Caroline Back and Steve Honest succeeded in making vegan shoes in the purest British tradition in terms of comfort and quality. They offer a range of 4 gender-fluid basics in their showroom in Shoreditch, London. Steve likes to repeat that their shoes are the most beautiful vegan shoes in the world.
To listen to their interview, click on the image below.
The recording is in English with French subtitles. The script in English is available at the end of the post.
Caroline: My name is Carolyn Back, not to be mistaken with Black, which people do all the time, I was born in Guildford but I moved to London in 1984 and I have been here ever since.
Steve: Hello I’m Steve Honest and I work here at friendship vegan shoes. I used to be in the music industry but now I am a fully committed vegan shoemaker
Caroline: I have always been interested in fashion. We are from that generation actually that always dressed up. When we were young we dressed up even just to go to Sainsbury you know. Everything was about dressing up in those days as part of the new romantic movement which was great fun and all about clothes so really it comes through there, I’ve never stopped to dressing up.
Steve: My mother had terrible feet. When I was a boy she went every weeks to the podiatrist because she wore the cheapest most badly made shoes she could buy and they ruined her feet. I remember vowed to myself as a boy I will never as an adult have the same problem I will never have bad feet so as soon as I could afford them I bought the best quality shoes I can afford and I stay with the best quality shoes all my life.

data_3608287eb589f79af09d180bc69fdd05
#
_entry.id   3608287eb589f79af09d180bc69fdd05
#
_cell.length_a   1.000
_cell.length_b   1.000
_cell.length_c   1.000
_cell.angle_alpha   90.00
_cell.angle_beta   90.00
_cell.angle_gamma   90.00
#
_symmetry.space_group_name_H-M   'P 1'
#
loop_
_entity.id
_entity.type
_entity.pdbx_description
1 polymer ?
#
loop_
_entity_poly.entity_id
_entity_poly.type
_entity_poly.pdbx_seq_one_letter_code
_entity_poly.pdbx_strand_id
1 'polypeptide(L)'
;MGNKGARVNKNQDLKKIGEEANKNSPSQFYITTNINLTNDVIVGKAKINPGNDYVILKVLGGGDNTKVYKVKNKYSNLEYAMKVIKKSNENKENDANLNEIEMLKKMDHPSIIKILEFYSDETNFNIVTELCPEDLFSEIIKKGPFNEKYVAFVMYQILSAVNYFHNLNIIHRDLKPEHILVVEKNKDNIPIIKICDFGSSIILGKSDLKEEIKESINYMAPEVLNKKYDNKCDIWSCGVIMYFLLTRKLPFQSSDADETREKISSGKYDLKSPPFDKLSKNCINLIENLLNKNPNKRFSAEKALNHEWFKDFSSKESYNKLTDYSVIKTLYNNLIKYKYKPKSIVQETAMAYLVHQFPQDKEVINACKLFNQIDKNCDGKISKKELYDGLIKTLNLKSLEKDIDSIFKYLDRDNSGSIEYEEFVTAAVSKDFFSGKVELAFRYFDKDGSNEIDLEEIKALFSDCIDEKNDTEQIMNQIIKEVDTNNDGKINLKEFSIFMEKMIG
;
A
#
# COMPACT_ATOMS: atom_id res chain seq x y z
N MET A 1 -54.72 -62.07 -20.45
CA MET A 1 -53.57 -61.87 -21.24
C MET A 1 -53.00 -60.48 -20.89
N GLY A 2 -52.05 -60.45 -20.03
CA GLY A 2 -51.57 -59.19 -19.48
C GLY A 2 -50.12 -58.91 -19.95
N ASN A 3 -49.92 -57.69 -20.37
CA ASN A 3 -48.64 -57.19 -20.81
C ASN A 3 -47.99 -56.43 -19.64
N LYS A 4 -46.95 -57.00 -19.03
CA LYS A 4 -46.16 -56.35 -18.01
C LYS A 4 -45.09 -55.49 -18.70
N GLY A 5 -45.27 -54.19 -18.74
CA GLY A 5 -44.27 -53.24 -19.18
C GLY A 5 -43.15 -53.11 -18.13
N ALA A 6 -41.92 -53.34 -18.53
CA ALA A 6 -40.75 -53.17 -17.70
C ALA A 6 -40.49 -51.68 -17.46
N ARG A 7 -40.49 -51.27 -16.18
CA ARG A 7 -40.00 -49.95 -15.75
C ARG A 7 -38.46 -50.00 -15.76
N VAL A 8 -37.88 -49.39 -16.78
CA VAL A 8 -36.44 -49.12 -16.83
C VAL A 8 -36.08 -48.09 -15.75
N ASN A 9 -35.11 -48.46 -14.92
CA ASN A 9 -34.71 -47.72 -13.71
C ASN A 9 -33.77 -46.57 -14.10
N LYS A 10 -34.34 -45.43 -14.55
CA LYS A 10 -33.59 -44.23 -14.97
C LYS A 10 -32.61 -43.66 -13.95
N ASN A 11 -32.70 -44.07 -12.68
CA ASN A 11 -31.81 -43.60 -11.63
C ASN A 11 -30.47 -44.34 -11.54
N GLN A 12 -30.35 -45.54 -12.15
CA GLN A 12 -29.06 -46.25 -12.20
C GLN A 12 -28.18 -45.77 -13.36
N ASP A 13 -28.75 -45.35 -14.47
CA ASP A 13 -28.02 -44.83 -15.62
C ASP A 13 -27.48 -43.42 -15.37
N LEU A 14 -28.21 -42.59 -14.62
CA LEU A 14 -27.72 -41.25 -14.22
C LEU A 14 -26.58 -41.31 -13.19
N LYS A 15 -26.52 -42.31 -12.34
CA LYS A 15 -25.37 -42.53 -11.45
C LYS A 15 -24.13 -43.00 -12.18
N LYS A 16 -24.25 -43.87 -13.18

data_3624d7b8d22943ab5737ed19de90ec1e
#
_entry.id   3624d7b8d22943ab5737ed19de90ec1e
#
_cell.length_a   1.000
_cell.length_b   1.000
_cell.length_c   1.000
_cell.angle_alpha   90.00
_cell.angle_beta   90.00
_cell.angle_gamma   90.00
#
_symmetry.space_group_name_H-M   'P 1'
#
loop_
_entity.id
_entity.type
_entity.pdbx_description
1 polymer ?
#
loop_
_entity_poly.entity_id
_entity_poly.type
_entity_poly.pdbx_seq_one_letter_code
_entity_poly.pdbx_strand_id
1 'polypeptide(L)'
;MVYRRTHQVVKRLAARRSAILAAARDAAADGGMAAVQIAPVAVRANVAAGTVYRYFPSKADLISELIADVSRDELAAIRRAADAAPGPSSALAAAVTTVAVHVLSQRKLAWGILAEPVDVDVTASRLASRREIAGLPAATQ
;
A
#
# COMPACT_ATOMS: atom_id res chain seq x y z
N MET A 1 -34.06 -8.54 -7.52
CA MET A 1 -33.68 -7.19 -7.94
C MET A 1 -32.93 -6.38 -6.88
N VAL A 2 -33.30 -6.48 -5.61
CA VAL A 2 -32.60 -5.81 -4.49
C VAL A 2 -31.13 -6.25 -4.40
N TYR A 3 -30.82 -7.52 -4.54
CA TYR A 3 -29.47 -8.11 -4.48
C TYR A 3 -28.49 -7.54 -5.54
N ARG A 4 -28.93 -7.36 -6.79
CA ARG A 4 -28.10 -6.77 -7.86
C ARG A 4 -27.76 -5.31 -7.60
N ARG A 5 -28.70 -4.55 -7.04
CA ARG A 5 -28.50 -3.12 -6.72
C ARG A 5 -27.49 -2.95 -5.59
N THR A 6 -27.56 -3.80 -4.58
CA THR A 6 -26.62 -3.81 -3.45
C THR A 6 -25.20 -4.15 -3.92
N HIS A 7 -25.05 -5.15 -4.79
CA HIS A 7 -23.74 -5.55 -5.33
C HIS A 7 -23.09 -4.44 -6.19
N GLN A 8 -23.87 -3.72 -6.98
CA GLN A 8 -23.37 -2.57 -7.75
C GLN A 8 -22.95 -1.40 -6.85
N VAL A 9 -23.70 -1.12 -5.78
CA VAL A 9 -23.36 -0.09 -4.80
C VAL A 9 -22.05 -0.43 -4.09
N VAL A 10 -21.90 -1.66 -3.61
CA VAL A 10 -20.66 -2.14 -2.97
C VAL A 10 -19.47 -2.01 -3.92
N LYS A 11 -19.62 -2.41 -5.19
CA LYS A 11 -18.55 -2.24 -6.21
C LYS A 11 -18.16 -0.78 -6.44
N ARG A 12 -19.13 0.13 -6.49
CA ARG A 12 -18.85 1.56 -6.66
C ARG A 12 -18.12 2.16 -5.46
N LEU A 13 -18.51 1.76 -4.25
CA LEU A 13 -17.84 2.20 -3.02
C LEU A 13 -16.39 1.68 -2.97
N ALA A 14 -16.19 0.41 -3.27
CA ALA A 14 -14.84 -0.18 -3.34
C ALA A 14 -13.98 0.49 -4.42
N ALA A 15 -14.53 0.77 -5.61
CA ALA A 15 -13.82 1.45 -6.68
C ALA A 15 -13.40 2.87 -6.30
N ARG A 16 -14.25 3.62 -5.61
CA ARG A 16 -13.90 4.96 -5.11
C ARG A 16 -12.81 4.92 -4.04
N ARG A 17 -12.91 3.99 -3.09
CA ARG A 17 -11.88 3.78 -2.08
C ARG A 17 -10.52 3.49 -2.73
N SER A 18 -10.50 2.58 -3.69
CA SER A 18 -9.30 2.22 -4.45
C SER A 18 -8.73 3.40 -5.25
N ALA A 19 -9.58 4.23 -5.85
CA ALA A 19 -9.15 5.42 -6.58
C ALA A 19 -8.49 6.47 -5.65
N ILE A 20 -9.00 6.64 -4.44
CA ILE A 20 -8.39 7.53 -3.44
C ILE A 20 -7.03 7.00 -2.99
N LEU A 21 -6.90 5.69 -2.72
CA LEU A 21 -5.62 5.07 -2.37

Caroline: I’ve never designed shoes before but when I was much younger I stood working shoe shops as Saturday jobs and I’ve sort of dipped my toe into working in retail shoe shops for many years actually through university. I don’t know. It was just in my blood. I think shoe for women are such a specific thing. We have very individual needs for shoes. Some ladies like to wear high heels. I did when I was much younger but it was for a very short time. As soon as I was introduced to Doctor Martens my life changed forever in terms of shoes. So I’ve always kind of like that, unisex shoe look and you cannot always get in and suddenly you know with vegan shoes we struggle that is how we came to doing this really.
Caroline: Well, when we had the idea to do vegan shoes we wanted to stick with the very classical kind of look so we just took 5 different styles which is the brogue, the monk, the dealer boot and the brogue boot. In fact we had a low foot boot we didn’t end up going through with that. Although we’ll still be going back to that idea at some point. So yes we just wanted a very traditional well-made shoe. We wanted to cover a sort of all bases really; the animal friendly side of things and also the environment.
The gender fluid idea it’s because we just really like that look I think and it works you know. As a small business the set-up cost is really expensive so this was perfect in keeping the cost stable as well. It was a look we liked and it worked for us.
Steve: The fabric we use is a micro fibre. It’s quite a developed product. It’s unique to us. The company we are supplied by developed this particular microfiber specifically for us. It’s a much better fabric than using leather on many factors. Of course every shoe we sell means that a leather shoe isn’t sold. The tanning process for leather uses horrific chemicals to process leather into a state where it can be physically made form and also the way animals are treated. People always let to believe that the skin and hide is a bide product of the food industry and of course that is not true because animals are treated in a disgusting way whether their food or whether they are being used for fabric.
So the micro fabric we used involves a lot of less water than the animals grown to make leather and a much more better use of environment resources generally.